Human Adipose Tissue Stem Cells Promote the Growth of Acute Lymphoblastic Leukemia Cells in NOD/SCID Mice

  • Myoung Woo Lee
  • Yoo Jin Park
  • Dae Seong Kim
  • Hyun Jin Park
  • Hye Lim Jung
  • Ji Won Lee
  • Ki Woong Sung
  • Hong Hoe Koo
  • Keon Hee Yoo
Article
  • 36 Downloads

Abstract

In this study, the effect of adipose tissue stem cells (ASCs) on the growth of acute lymphoblastic leukemia (ALL) cells was examined in an in vivo model. We established ALL cell lines expressing firefly luciferase (ALL/fLuc) by lentiviral infection that were injected intraperitoneally to NOD/SCID mice. The luciferase activities were significantly higher in mice co-injected with 105 ALL/fLuc cells and ASCs than in those injected with ALL/fLuc cells alone. Co-injection of 105 ALL/fLuc cells and ASCs in differing ratios into mice gradually increased the bioluminescence intensity in all groups, and mice co-injected with 1 or 2 × 106 ASCs showed higher bioluminescence intensity than those receiving lower numbers. Interestingly, in the mice injected with 105 or 107 ALL/fLuc cells alone, the formation of tumor masses was not observed for at least five weeks. Moreover, co-injection of 107 ALL/fLuc cells and 5 × 105 ASCs into mice increased the bioluminescence intensity in all groups, and showed significantly higher bioluminescence intensity compared to mice co-injected with human normal fibroblast HS68 cells. Overall, ASCs promote the growth of ALL cells in vivo, suggesting that ASCs negatively influence hematologic malignancy, which should be considered in developing cell therapy using ASCs.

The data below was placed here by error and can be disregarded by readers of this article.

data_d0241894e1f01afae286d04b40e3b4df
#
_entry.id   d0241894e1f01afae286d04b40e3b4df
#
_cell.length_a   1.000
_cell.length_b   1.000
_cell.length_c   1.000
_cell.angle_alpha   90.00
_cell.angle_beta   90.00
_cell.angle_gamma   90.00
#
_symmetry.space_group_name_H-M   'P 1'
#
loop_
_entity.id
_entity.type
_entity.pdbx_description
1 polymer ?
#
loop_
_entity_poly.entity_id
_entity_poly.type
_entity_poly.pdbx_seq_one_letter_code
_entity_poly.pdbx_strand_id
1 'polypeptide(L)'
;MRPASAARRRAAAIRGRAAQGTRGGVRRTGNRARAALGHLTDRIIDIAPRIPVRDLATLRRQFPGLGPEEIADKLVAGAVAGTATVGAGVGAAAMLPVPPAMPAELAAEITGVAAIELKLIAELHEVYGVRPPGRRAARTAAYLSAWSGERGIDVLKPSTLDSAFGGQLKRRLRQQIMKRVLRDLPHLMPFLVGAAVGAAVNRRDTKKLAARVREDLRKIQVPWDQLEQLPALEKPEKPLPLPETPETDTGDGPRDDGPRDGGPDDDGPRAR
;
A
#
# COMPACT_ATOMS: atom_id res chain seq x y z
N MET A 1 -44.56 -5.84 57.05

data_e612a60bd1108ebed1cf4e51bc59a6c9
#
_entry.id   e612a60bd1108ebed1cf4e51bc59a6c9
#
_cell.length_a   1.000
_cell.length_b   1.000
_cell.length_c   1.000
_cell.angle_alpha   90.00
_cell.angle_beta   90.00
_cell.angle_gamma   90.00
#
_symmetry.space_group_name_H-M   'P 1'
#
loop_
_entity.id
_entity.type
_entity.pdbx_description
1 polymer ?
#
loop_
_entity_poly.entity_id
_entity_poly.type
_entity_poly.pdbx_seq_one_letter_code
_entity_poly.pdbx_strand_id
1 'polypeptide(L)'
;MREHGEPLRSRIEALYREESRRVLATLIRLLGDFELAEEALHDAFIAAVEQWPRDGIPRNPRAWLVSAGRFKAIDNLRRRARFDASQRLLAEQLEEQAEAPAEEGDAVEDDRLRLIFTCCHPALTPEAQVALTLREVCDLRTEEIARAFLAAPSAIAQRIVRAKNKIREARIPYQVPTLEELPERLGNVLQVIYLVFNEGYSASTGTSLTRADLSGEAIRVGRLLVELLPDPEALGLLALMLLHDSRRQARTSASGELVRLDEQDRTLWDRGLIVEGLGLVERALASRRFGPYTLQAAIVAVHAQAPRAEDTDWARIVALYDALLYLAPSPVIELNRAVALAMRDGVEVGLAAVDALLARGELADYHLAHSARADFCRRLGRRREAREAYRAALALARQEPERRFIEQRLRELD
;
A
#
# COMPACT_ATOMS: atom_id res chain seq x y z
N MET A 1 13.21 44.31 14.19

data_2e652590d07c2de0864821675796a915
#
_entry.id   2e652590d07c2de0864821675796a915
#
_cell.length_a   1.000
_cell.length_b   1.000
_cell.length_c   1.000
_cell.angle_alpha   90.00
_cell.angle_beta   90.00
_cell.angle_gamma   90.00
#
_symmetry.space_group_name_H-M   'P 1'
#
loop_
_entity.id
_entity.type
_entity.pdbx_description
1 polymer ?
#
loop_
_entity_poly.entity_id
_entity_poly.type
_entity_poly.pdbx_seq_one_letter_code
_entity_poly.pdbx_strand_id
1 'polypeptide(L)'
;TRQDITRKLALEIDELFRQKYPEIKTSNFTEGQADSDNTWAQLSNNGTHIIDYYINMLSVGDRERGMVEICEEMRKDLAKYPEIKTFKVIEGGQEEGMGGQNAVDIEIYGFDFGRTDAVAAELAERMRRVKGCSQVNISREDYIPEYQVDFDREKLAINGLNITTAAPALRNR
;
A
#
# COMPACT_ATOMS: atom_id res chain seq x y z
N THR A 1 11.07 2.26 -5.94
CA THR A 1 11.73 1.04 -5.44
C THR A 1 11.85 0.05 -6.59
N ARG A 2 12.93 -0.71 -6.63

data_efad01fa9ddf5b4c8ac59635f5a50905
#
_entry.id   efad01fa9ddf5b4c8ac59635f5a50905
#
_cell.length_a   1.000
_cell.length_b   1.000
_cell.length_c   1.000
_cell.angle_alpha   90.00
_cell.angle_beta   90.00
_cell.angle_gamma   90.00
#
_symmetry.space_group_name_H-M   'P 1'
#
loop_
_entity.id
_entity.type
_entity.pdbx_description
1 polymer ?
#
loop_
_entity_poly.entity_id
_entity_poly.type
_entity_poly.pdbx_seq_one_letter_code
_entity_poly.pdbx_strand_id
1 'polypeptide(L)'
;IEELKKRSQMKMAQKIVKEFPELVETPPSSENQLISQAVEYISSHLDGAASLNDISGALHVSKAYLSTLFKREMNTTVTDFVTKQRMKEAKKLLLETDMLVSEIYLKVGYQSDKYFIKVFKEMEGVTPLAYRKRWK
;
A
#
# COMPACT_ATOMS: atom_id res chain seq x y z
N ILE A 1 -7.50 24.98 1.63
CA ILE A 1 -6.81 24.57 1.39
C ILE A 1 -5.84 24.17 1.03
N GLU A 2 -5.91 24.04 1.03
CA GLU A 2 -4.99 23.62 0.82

Keywords

Adipose tissue stem cell Acute lymphoblastic leukemia Firefly luciferase Cell proliferation Cell therapy 

Notes

Acknowledgements

This research was supported by the Basic Science Research Program through the National Research Foundation of Korea (NRF) funded by the Ministry of Education [2017R1D1A1B03027984] and by the Ministry of Science, ICT and Future Planning [2013R1A2A2A01067331 and 2017R1A2B4008716], Republic of Korea.

Compliance with Ethical Standards

Conflict of Interest

The authors report no potential conflicts of interest.

Supplementary material

12015_2018_9806_MOESM1_ESM.docx (183 kb)
Supplementary material 1 (DOCX 182 KB)

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Copyright information

© Springer Science+Business Media, LLC, part of Springer Nature 2018

Authors and Affiliations

  1. 1.Department of Pediatrics, Samsung Medical CenterSungkyunkwan University School of MedicineSeoulSouth Korea
  2. 2.Stem Cell & Regenerative Medicine InstituteSamsung Medical CenterSeoulSouth Korea
  3. 3.Department of Health Sciences and Technology, SAIHSTSungkyunkwan UniversitySeoulSouth Korea
  4. 4.Department of Medical Device Management and Research, SAIHSTSungkyunkwan UniversitySeoulSouth Korea

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